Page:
Head-light racquets carry most of their weight in the handle. This gives you a stable hold over a racquet that wants to fly out of your hand.
A lighter racquet lets you swing faster motions. Once you’re experienced and prefer to play a quick, fluid game, then a lightweight racquet will be perfect for you. If you’re a beginner, look for a heavier racquet.
Medium racquets range from 170 to 185g. They give you a power balance, letting you and the racquet contribute equally to the ferociousness of your play. For medium weight rackets consider the E-Force Bedlam.
You have more control over a medium racquet than a light or heavyweight one. A heavyweight racquet may weigh you down as you hold and swing. A lightweight racquet is so light and free that it requires a level of attention to keep it controlled.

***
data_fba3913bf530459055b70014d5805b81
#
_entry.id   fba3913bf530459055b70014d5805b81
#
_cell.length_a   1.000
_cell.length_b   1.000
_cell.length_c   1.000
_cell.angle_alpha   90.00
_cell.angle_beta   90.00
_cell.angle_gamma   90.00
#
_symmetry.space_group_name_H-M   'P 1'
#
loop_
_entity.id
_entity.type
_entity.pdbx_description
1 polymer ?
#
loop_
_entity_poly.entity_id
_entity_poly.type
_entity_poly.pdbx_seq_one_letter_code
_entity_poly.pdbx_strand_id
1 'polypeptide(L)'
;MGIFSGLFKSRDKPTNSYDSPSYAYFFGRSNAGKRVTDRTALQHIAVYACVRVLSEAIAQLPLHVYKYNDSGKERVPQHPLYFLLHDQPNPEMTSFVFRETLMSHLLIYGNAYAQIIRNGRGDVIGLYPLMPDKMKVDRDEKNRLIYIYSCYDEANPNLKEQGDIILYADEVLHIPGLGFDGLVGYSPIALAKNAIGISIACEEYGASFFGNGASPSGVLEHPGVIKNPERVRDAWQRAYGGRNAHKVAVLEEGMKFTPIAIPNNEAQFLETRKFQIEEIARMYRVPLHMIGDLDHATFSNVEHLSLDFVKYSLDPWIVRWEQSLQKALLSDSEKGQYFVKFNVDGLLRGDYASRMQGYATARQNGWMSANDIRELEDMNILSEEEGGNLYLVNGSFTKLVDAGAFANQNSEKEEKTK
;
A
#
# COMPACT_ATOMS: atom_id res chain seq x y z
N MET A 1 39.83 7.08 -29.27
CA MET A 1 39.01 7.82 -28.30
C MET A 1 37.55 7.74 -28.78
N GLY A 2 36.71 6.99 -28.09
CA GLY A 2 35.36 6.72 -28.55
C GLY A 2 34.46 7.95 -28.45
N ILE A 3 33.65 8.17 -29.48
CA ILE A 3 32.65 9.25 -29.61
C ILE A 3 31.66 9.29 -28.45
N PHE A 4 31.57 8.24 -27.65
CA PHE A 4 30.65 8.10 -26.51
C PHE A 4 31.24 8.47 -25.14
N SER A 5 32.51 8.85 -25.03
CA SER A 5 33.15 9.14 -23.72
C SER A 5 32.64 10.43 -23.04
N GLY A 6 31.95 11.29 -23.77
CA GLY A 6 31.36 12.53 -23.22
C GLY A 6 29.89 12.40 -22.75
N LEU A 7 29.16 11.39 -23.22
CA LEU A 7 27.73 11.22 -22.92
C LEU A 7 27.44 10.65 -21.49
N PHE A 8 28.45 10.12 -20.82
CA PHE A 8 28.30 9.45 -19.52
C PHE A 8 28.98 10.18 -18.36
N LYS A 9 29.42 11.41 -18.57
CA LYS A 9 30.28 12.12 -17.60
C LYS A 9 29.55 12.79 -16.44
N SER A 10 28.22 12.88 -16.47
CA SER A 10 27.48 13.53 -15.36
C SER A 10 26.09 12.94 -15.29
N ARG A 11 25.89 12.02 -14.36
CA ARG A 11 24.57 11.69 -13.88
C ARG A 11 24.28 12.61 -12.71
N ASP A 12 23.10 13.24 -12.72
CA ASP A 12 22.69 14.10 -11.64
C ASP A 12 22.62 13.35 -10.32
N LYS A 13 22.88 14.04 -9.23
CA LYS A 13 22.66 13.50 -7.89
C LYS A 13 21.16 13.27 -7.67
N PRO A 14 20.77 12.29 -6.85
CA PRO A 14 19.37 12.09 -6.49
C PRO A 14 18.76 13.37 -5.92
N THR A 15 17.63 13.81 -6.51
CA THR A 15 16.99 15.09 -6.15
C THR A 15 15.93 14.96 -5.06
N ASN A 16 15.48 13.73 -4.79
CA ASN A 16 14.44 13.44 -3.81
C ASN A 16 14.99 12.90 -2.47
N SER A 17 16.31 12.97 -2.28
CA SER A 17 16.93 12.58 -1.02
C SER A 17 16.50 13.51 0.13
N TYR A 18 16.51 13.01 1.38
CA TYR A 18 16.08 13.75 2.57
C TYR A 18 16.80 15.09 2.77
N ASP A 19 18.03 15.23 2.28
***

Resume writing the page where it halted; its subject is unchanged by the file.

If you like a balanced power to control ratio, a medium weight racquet is for you.
Many leisure players will have a moderate swing. You’re not just getting into the game, or a speedy ninja master of Racquetball quite yet. The control element comes into play here too,
Medium weight racquets are great for people who play and swing with variety but don’t quite have the power and skill of an expert.
These 185g+ racquets are fantastic for people who like a lot of power in the racquet. They help boost your shots from the back corners of the court. The HEAD CPS Defender as part of the Deluxe Racquetball Starter Kit is an excellent choice for a heavyweight racket.
Heavyweight racquets are great for a game full of shots so harsh that it’s shocking. Games where your overhead smashes are so violent that the ball could almost break through the front wall. The racquet may slow you down during these high-energy moves, but the power you get makes it worth it.
If harsh games aren’t your thing, heavyweight racquets are great for older players stepping away from that style. Instead of using the weight for more power, it’s used to help stay steady and slow down.